By Max Bowenemail@example.com
So long as the current positive health figures in Massachusetts hold, in-person school is a likelihood this fall.
According to information released by the Department of Elementary and Secondary Education [DESE], schools will need to come up with three types of learning plans—in-person, hybrid and remote, to be sent to the state by August. The fall memo issued on June 25 is one of several updates about fall reopening, with more information to come in July.
“If the current positive public health metrics hold, we believe that when we follow critical health requirements, we can safely return to in-person school this fall with plans in place to protect all members of our educational community,” wrote DESE Commissioner Jeffrey Riley in a letter to school districts throughout Massachusetts.
In-person schooling limitations
The fall guidelines call a physical distance of six feet when feasible, with three feet being the minimum distance allowed. Desks should be spaced six feet apart—but no fewer than three feet apart—and face the same direction.
Students and staff are required to exercise hand washing or sanitizing upon arrival to school, before eating, before putting on and taking off masks, and before dismissal.
The guidelines ask that elementary schools keep students in the same group throughout the day. Middle and high schools are encouraged to minimize mixing student groups when possible. Screening procedures are not required at entrances. School staff—as well as bus drivers—should observe students throughout the day and refer students who may be symptomatic.
“Temperature checks are not recommended as screening for all students due to the high likelihood of potential false positive and false negative results,” the guidelines state.
Face masks are required under the new guidelines, which state the following:
- Students in grade two and above are required to wear a mask/face covering that covers their nose and mouth. Students in kindergarten and grade one should be encouraged to wear a mask/face covering.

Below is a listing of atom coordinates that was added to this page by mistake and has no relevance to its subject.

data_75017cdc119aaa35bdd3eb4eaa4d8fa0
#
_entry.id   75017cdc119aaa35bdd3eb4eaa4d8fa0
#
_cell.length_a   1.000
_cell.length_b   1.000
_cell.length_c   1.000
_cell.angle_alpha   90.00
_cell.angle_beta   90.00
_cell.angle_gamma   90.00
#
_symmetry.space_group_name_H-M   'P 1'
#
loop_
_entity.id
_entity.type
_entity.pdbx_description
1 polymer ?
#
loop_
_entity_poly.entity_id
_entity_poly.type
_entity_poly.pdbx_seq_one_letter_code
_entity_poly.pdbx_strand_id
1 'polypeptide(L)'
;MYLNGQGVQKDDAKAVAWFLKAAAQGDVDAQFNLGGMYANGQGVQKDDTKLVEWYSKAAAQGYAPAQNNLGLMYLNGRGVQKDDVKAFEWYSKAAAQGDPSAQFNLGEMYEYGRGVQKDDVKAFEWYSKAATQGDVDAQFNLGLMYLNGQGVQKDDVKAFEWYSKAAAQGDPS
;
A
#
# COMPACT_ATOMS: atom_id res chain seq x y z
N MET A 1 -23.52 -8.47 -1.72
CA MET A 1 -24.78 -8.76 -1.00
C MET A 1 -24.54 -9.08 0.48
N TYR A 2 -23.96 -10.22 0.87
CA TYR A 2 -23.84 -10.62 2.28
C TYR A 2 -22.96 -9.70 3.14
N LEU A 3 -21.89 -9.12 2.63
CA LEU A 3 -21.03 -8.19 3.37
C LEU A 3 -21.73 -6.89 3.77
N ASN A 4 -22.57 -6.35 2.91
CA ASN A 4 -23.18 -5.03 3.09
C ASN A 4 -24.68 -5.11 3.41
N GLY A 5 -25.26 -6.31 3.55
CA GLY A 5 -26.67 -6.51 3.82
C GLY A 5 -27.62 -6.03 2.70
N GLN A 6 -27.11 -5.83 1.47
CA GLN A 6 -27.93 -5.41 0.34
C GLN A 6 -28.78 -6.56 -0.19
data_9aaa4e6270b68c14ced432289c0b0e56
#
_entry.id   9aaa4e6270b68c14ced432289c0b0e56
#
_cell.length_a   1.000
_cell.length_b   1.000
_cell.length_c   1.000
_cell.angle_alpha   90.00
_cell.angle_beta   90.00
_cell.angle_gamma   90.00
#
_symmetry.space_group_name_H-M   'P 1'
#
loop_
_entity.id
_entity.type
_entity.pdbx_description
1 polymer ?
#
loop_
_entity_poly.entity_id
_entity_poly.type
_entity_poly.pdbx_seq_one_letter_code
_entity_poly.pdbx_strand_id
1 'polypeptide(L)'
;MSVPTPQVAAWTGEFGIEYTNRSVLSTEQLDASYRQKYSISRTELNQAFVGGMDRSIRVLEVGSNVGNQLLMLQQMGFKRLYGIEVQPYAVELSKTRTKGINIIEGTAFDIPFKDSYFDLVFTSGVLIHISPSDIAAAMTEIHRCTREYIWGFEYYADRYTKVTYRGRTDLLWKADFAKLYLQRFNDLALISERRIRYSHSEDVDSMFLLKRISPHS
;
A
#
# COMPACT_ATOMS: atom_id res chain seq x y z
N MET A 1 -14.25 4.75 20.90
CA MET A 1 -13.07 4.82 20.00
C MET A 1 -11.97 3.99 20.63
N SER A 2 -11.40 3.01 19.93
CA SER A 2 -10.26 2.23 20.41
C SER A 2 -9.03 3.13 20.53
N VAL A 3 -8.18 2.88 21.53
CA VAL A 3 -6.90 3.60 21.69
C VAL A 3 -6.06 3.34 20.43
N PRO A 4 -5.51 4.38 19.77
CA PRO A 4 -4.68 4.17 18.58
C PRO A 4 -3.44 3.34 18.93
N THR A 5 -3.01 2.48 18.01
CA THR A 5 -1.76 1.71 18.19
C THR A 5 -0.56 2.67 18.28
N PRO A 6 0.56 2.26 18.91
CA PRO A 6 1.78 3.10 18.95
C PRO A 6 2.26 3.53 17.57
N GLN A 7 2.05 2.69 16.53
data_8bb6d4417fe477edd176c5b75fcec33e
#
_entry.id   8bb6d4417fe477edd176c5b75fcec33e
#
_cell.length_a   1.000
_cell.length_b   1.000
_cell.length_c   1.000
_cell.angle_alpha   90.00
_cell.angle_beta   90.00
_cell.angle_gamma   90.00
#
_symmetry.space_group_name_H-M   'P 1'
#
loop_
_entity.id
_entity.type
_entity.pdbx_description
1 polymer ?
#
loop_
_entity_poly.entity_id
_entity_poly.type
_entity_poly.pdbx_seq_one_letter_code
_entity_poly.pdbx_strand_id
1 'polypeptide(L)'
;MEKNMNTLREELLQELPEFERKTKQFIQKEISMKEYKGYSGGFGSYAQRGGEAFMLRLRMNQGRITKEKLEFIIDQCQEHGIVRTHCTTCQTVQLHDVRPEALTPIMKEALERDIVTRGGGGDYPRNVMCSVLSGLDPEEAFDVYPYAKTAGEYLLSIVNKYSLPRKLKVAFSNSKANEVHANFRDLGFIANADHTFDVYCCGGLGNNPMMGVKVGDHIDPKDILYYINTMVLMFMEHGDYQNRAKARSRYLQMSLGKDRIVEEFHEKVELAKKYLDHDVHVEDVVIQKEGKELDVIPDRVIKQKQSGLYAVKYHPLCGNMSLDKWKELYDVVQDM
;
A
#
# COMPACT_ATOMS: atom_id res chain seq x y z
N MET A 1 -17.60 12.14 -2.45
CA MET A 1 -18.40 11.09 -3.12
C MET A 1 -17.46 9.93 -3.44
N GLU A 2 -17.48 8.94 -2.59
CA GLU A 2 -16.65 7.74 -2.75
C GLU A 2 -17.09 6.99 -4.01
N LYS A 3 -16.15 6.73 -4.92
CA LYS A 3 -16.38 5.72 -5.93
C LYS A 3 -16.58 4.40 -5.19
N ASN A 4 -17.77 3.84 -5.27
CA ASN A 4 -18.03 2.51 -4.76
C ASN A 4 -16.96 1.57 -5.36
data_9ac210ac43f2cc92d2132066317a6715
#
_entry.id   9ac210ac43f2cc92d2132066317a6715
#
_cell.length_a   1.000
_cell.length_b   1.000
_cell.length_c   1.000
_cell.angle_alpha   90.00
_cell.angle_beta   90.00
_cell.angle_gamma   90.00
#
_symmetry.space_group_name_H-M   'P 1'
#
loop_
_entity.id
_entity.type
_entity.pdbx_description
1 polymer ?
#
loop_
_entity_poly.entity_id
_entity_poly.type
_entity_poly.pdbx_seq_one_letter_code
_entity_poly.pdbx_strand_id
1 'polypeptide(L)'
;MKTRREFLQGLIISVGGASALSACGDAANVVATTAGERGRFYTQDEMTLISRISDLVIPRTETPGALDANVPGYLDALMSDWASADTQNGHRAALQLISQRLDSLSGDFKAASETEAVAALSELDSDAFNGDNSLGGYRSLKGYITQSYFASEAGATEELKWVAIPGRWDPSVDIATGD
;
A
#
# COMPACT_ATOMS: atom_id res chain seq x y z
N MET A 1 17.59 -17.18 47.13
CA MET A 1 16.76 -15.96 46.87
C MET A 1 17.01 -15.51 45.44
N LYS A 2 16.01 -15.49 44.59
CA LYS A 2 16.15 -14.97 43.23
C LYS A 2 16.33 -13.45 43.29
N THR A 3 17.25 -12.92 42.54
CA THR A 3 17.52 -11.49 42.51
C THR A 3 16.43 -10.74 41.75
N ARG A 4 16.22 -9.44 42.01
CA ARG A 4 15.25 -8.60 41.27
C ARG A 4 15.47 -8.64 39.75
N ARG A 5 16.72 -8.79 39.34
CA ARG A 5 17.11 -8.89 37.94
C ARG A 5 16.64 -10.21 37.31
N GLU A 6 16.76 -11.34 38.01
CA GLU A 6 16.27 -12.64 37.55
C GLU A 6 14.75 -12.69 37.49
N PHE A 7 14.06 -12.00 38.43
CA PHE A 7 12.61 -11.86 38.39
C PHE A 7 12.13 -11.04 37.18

- Face shields may be an option for those students with medical, behavioral, or other challenges who are unable to wear masks/face coverings. Transparent masks may be the best option for both teachers and students in classes for deaf and hard of hearing students.
- Adults, including educators and staff, are required to wear masks or face coverings.
- Exceptions to these requirements must be made for those for whom it is not possible due to medical conditions, disability impact, or other health or safety factors.
- Mask breaks should occur throughout the day. Breaks should occur when students can be six feet apart and ideally outside or at least with the windows open.
- Masks/face coverings should be provided by the student or their family, but extra disposable face masks should be made available by the school for students who need them. Reusable masks/face coverings provided by families should be washed by families daily.
- Masks/face coverings are required to be worn by everyone on the bus.
Hybrid learning models
When planning for a hybrid learning model, DESE recommend that districts and schools use an A/B group model that isolates two distinct groups of students who attend school in-person on either different weeks, different days of the week, or half days each day.
For instance, one group would attend school in-person from Monday – Friday of Week 1, while another learns at home remotely. In Week 2, the second group would attend in-person school and the first would engage in remote learning at home.
High-needs students should be prioritized for full-time in-person learning when feasible. Students who do not have internet and/or computer access at home should come into the school and/or to a local partner or community organization, with appropriate supervision, to complete their remote learning school days.
Support from the medical community
The guidelines include evidence from several health professionals and studies which encourage in-person learning this fall. Sources include the National Centre for Immunisation Research and Surveillance and Clinical Infectious Diseases, as well as an array of medical journals.
According to the DESE guidelines, schools do not appear to have played a major role in COVID-19 transmission. In a review of COVID clusters, only 4 percent (8 of 210) involved school transmission. In a case study from New South Wales Australia, after 18 cases were found in schools (12 in high schools and 6 in primary schools), only 0.3 percent of student contacts were infected (1 in 695 individuals in 10 high schools and 1 in 168 individuals in primary schools).
In general, rates of COVID-19 infection are lower for children than for adults. Based on an analysis of data from six countries, children under 20 are half as susceptible to COVID-19 infection than adults. Although children under the age of 18 make up 22 percent of the U.S. population, they account for less than 2 percent of all cases of COVID-19.
“Moreover, in light of recent events and a national movement to fight for racial justice, it is even more critical that our students are able to quickly return to robust learning opportunities and a supportive school environment, through which we can engage in meaningful discussions on anti-racism, provide mental health supports, and help to prepare our young people to bring about the changes our world desperately needs,” the guidelines read.